Tonight on The Ezra Levant Show, Ezra points out the stark contrast between the developed world and the developing world when it comes to the issue of waste management.
I recall a visit to Port-au-Prince, Haiti, during a Caribbean cruise. The poverty-stricken streets of the city left an indelible mark on me, with garbage strewn everywhere. This memory encapsulates the profound disparity between wealth and garbage accumulation.
However, the presence of garbage in the streets is not solely determined by economic status. It also reflects cultural norms and social acceptance.
In the Western world, littering was commonplace until about half a century ago. Remarkably, a slogan emerged in 1985, "Don't Mess with Texas," which significantly reduced littering by 72% within three years, as it resonated with young Texas men who were notorious litterers.
While poverty plays a role in waste management, it is primarily when a society attains a certain level of affluence that aesthetic concerns and long-term considerations gain importance.
China serves as a prime example of this transition. As it progressed economically, clean air, water, and soil became priorities for its population, now free from famine and able to live in modern dwellings.
Curiously, Canada used to export a substantial amount of its garbage to China. However, China's refusal to accept Western waste forced Canada to seek alternative solutions.
The question of where Canada's recycled waste would go went largely unanswered, leading to a stockpiling of recyclables in warehouses. Recycling, it turns out, is often economically unviable, with only certain metals proving to be cost-effective. In many cases, recycling requires more energy than producing new materials, making it environmentally unsound.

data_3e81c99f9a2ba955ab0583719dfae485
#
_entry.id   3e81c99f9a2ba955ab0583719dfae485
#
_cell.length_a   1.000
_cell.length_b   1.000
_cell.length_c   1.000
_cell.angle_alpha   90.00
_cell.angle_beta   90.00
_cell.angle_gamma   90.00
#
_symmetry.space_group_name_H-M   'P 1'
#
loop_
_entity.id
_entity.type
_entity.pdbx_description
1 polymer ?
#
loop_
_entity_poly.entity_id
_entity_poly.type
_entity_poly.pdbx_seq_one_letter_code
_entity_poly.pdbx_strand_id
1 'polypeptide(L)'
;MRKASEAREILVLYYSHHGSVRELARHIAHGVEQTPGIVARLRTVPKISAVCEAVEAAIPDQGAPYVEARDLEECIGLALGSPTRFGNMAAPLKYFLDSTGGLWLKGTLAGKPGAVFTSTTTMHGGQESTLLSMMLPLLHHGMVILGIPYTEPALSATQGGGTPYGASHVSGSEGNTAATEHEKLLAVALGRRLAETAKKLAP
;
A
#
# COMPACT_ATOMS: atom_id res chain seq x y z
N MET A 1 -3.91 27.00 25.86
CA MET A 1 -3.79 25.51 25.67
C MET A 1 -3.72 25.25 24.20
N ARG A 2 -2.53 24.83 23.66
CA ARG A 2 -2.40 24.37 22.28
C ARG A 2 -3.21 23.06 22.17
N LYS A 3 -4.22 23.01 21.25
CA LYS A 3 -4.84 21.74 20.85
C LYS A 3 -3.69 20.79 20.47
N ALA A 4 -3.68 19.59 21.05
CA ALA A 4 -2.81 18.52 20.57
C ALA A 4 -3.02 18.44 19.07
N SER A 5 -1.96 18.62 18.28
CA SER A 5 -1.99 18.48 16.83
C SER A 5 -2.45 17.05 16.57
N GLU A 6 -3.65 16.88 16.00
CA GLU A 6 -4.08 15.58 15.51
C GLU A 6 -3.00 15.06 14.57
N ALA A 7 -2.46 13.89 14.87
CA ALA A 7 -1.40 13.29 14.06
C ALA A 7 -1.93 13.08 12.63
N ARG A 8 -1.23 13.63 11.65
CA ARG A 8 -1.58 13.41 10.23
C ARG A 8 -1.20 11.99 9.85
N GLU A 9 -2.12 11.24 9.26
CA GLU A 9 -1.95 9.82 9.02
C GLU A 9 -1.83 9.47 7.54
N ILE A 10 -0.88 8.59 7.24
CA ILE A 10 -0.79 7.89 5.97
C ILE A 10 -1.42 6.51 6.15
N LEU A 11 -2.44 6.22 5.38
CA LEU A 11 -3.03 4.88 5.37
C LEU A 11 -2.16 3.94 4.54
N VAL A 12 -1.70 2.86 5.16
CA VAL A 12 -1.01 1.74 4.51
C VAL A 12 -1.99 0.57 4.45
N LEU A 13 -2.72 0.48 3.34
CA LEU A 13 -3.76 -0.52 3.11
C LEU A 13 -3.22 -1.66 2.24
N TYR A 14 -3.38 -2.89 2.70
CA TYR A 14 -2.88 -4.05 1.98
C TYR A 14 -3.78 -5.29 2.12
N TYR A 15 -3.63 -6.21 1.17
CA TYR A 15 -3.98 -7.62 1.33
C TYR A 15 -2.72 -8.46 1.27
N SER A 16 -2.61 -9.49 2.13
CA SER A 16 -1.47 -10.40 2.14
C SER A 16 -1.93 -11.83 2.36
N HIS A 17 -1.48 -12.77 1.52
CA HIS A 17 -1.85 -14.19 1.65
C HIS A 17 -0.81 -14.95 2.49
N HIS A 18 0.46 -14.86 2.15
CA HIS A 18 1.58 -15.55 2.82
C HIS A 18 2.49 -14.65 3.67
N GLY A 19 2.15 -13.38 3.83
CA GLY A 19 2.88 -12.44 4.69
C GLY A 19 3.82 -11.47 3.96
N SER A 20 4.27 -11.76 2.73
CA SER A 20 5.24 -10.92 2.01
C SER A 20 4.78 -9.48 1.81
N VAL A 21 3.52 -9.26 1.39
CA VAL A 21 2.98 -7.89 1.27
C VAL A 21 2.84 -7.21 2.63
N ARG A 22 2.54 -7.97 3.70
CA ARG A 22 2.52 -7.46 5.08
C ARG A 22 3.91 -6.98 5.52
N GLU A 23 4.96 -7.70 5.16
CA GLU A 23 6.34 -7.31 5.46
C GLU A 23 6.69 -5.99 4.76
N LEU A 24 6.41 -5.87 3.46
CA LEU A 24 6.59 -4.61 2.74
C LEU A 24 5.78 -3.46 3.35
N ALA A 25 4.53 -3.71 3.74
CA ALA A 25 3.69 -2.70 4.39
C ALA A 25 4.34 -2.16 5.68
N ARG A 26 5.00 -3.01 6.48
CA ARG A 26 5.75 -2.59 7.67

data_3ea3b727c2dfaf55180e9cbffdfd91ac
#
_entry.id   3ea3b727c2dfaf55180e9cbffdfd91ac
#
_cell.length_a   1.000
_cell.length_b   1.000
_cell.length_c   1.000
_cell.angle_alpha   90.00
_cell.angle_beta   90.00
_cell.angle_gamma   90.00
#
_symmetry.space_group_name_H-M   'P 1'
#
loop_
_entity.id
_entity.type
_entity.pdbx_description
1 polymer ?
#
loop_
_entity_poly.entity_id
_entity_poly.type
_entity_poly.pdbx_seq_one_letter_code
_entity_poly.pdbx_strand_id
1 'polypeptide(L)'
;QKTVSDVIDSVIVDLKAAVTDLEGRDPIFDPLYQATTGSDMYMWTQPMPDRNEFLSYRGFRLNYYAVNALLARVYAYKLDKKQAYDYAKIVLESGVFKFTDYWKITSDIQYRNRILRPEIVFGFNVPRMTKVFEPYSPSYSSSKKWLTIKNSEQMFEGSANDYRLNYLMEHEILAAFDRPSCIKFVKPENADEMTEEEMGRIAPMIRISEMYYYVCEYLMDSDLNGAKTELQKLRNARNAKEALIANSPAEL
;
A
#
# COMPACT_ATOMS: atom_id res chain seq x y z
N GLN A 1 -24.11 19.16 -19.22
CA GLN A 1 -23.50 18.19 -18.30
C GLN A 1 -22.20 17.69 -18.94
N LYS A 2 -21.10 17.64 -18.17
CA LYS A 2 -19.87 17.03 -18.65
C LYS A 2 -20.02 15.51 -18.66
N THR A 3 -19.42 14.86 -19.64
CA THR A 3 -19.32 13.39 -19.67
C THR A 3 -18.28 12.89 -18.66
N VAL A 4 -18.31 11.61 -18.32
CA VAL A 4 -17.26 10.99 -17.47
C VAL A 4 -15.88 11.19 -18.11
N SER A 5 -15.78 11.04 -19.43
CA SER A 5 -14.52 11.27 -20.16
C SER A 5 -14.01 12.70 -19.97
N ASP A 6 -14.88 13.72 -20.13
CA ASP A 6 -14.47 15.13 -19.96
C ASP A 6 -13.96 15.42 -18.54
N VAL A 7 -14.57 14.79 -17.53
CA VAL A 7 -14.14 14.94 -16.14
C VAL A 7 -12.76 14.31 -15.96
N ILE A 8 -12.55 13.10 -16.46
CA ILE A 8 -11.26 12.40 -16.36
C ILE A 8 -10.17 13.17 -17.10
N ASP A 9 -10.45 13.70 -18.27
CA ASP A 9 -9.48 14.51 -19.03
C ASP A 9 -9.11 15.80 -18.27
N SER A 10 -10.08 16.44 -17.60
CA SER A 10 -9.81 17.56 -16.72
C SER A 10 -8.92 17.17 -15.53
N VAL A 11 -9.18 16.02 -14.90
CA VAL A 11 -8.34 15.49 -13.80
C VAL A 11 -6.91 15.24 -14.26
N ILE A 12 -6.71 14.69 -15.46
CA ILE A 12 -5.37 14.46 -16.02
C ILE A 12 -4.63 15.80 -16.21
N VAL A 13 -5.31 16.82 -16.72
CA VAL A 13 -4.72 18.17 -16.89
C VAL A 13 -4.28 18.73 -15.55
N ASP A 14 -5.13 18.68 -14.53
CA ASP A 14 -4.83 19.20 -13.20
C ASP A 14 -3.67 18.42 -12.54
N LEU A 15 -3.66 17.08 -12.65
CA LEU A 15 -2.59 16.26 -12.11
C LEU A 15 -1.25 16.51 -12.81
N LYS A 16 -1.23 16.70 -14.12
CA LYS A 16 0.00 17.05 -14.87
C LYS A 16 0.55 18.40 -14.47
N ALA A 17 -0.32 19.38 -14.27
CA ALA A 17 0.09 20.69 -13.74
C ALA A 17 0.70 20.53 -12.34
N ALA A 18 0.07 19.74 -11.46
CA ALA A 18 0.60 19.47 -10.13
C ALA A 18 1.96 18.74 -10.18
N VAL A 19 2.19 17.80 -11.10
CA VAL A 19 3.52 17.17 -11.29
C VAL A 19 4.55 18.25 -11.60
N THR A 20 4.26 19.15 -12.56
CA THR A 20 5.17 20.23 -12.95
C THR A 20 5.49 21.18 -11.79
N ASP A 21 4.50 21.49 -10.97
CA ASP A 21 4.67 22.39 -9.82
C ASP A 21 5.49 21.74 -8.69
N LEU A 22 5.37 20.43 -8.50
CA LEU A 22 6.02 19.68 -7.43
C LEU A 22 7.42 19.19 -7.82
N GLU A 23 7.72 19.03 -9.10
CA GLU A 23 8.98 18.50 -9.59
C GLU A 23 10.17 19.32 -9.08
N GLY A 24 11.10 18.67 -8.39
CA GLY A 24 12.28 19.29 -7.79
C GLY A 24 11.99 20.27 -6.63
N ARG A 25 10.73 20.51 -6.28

Recent news highlights Montreal's failure to recycle glass effectively. Despite residents being instructed to place glass in their blue bins, nearly half of the city's boroughs are not recycling it. Glass ends up in landfills or is ground into powder for use as landfill cover, a stopgap measure approved by the Quebec government. This revelation exposes the futility of recycling efforts and the unnecessary expense associated with recycling certain materials.
Yet, authorities kept this information from the public. Everyone involved in the waste management process was aware of these challenges. Nonetheless, the recycling ritual continues, reinforced by a belief system akin to a religious ceremony. Our society has substituted genuine religious rituals with these modern-day superstitions of the environmental movement.
We have plenty of examples of such rituals: airport security theater, the ongoing debate over COVID masks, and now, recycling. The language surrounding these actions is more about the task itself than the actual results achieved. Phrases like "climate action" and "combatting climate change" highlight the commitment to the cause rather than the tangible impact.
The rise of this new environmental religion seeks to fill the void left by traditional faiths. But while ancient religions encouraged people to gaze at the heavens, appreciate masterful artworks, and revel in magnificent architecture, the new religion demands hours of garbage sorting, boycotting toilets, consuming insects, and forsaking air conditioning. These acts have little practical impact but serve as proof of one's righteousness within the cult.
Today's revelation that recycling is essentially a scam will likely have no effect on the devout followers. In fact, it might strengthen their commitment, as continuing to recycle becomes an even more fervent demonstration of their piety.
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